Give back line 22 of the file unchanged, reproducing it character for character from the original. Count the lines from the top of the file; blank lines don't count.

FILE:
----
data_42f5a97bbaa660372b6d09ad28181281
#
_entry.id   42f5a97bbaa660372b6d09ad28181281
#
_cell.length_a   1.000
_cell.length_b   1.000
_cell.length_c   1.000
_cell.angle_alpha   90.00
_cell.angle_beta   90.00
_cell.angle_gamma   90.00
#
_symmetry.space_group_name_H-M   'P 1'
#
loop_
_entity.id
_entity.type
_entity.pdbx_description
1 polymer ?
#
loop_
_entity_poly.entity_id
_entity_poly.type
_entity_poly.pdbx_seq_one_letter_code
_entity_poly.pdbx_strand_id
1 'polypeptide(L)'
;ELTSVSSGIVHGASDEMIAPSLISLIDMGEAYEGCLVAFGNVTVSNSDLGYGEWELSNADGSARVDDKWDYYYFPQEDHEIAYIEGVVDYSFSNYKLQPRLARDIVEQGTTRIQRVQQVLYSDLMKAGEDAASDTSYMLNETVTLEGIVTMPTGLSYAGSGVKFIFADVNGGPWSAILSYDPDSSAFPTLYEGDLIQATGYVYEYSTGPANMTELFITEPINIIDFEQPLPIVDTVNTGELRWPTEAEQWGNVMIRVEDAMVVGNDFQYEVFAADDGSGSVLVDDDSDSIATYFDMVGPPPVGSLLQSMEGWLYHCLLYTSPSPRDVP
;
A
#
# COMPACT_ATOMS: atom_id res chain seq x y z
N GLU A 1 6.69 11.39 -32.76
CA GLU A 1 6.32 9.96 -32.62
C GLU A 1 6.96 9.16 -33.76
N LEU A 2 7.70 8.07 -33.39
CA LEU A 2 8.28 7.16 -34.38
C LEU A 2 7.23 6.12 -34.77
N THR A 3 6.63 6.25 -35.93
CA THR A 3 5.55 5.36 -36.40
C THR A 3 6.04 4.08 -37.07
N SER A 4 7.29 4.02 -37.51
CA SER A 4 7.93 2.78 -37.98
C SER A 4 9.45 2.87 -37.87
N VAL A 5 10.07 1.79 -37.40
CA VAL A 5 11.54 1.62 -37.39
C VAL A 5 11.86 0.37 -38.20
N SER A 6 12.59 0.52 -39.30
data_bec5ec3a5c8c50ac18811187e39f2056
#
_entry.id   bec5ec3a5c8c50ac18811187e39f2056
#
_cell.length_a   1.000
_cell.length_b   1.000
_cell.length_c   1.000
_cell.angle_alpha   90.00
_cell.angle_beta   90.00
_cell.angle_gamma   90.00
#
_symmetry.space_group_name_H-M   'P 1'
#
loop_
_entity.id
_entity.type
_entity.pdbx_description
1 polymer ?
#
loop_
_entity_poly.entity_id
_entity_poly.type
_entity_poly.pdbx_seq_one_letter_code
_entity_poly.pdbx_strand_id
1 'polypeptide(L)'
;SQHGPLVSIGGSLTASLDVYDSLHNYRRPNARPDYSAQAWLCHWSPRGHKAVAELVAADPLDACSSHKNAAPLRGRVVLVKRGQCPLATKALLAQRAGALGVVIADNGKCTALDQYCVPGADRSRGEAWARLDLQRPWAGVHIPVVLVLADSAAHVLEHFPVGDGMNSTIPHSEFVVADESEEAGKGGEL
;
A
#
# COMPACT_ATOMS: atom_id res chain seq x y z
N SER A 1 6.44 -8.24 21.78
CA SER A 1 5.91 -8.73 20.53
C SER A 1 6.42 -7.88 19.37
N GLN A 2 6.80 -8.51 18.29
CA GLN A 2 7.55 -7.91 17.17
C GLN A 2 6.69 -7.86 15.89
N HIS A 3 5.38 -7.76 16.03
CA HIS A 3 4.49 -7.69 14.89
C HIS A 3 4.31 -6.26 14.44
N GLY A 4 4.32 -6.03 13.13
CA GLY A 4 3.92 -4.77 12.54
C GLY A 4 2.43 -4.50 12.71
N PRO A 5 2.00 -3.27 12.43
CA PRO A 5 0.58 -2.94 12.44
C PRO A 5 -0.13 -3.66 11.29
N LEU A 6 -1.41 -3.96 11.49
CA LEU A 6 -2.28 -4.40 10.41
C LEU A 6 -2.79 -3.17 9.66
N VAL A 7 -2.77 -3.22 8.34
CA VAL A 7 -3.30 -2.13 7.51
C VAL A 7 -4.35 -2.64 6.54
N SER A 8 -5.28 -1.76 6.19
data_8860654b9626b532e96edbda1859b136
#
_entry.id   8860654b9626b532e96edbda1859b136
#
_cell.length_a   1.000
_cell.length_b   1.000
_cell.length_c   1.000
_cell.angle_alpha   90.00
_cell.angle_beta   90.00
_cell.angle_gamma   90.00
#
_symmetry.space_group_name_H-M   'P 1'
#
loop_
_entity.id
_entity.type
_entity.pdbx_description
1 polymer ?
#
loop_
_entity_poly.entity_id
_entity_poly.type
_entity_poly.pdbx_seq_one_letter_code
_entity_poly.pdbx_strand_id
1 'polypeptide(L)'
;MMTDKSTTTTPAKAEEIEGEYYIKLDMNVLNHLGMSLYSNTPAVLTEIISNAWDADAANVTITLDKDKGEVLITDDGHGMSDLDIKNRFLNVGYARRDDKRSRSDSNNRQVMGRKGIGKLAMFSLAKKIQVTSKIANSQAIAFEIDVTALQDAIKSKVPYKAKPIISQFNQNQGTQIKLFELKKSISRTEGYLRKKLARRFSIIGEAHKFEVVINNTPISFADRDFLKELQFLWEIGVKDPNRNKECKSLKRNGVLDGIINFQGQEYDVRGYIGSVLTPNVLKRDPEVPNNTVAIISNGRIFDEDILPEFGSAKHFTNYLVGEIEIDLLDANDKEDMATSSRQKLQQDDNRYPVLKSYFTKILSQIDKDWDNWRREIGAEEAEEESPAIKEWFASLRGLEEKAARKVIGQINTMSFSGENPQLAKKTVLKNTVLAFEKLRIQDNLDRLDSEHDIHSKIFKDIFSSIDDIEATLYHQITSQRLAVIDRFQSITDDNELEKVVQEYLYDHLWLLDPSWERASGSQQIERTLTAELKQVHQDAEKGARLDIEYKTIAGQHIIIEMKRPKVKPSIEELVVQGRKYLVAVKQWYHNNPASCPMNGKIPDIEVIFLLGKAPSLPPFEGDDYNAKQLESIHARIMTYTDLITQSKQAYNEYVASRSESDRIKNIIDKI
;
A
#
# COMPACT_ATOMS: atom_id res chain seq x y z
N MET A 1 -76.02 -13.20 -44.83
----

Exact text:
_entity_poly.type